She Is Fierce: Instagram superstar Nikita Gill discusses Feminism and Poetry and Southlands Arts Centre with poet Katie Byford and anthologist Ana Sampson

“Poets to me are magicians,” began Ana Sampson, anthologist of She is Fierce: Brave, Bold and Beautiful Poems by Women (2018) for Pan Macmillan at a Hillingdon Libraries poetry event on the evening of Thursday 28 February 2019.

Tucked cosily into floral armchairs in the Garden Room at Southlands Arts Centre in the London Borough of Hillingdon, guests listened to Ana discuss what drove her to make this collection a reality – when reading through numerous poetry ‘greatest hits’anthologies, the question struck: “where were all the women?”20190228_200126

While there are numerous niche offerings anthologising the work of women poets
from a particular place or period, for example, there was no collection that aimed to capture the breadth of women poets from Sappho to the contemporary poetry scene. Ana aimed to create a book that would function as an inclusive canon of women poets, from classic poets such as Emily Dickinson and Christina Rossetti to the contemporary voices of Liz Berry, Hollie McNish with many in between. “This is my attempt to write them back into the canon,” Sampson explained.

Ana then took the audience on a whistle-stop tour of the history of women in poetry,identifying “rich seams of work” and women’s “hidden histories,” exploring the barriers to both writing and publishing that might account for this historical under representation of women’s voices: that women were seen as muses; that there was a lack of access to education; that there was very little time in which to write; a lack of role models or “poetic grandmothers;” and no community.

20190228_205627Ana opened up the discussion to the evening’s guest poets, Instagram poetry superstar Nikita Gill and London-based poet, filmmaker and photographer Katie Byford, and conversation turned to focus on the contemporary poetry scene, including poetry on social media and spoken word.“There’s something fundamentally wrong with this idea that there’s only one way to write poetry,” Gill lamented, referencing the snobbery, gate-keeping and misogyny that exists in poetry publishing and the backlash against the phenomenal rise of #instapoets such as Gill herself, with many attacking the trend as ‘not proper poetry’ and dismissing the work.

Poetry’s recent explosion onto the digital scene via platforms such as Tumblr, Twitter and Instagram has had massive impact: “Poetry is thriving, and women’s poetry in particular is thriving…they are digital superstars,” said Sampson, and as a result more and more young women are engaging with poetry.“Women are amplifying each other’s poetry, lifting each other up…what I love about sharing poetry online is the community it creates,” Gill explains.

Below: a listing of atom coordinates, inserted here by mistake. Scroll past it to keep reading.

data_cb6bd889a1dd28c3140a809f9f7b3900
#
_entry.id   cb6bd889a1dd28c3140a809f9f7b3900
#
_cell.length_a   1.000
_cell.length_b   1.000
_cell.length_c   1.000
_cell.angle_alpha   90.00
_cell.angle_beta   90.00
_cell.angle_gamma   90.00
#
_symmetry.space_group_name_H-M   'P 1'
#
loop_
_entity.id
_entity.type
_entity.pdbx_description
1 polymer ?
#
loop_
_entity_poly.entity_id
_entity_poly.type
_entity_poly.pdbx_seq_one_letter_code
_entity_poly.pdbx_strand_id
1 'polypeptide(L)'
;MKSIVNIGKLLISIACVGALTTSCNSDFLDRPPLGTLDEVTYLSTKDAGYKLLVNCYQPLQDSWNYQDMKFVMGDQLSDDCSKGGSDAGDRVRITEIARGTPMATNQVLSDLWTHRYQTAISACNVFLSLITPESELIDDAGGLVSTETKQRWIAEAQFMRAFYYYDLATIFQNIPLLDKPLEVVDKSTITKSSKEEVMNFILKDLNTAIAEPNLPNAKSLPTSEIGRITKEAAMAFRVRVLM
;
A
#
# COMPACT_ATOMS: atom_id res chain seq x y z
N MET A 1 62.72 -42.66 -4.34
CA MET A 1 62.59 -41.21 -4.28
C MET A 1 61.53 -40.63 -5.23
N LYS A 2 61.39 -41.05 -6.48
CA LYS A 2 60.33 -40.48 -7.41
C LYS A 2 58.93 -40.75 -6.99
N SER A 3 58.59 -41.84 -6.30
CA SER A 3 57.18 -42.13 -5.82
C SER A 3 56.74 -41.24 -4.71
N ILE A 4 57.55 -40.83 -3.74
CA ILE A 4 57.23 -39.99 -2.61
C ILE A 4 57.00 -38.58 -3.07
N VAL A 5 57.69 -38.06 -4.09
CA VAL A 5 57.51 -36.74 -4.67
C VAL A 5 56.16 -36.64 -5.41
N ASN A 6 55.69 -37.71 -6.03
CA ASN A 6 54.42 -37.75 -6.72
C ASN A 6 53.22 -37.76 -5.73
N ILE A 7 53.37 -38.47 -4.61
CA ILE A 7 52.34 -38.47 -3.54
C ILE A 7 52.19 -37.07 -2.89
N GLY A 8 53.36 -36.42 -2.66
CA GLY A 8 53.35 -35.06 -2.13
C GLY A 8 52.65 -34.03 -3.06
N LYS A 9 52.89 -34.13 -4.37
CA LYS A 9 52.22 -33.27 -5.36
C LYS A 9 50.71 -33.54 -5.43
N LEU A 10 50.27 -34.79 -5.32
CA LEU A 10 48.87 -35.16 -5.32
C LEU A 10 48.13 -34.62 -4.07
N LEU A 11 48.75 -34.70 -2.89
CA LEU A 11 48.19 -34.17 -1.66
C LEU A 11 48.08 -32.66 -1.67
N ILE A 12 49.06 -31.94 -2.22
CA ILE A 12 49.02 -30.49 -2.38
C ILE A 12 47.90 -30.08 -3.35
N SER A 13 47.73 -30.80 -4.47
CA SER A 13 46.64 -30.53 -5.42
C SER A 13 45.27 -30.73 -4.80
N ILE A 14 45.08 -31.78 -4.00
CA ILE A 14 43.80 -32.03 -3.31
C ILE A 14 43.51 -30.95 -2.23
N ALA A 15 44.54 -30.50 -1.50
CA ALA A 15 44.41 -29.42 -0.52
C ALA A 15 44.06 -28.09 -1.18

The talk then turned to the panel’s mutual love of women in mythology, which Sampson described on a later Instagram post about the event as her “catnip”. Katie, with a degree in Classics, read her poems Not Andromeda and Odysseus/Penelope, tender and powerful works that Sampson said made her cry. Gill, who belongs to what she described as quite a traditional Indian family, recalled a visit to the Gurdwara and a conversation with her mother about how their goddesses are all presented through a male lens, to which her mother replied, “If you are so unhappy with them then why don’t you rewrite them?” And she did – Gill’s been voraciously working her way through classics – Sappho, Homer and more – and in her rewriting, giving these women their own voices: “women voicing their own trauma rather than men writing it for them,” women rescuing themselves and empowering each other, Gill explained.

Gill credited Margret Atwood’s poem Siren Song, which she read for the audience, as being what ‘radicalised’ her to want to give these voices back to women in mythology, then shared some of her own poetry, including The Fable of Thermodynamics from her collection Fierce Fairytales (Trapeze, 2018). After taking questions from the audience, the poets closed with advice to women poets everywhere: “Write what you want to write even if it upsets your parents,” said Byford. Gill’s advice? “Write the thing that scares you and give it to the world.”


Written by Emma Filtness 

Emma Filtness is a poet, visiting lecturer in creative writing at Brunel University
London and stronger communities coordinator for London Borough of Hillingdon.
She shares her poems on Instagram @cultofflora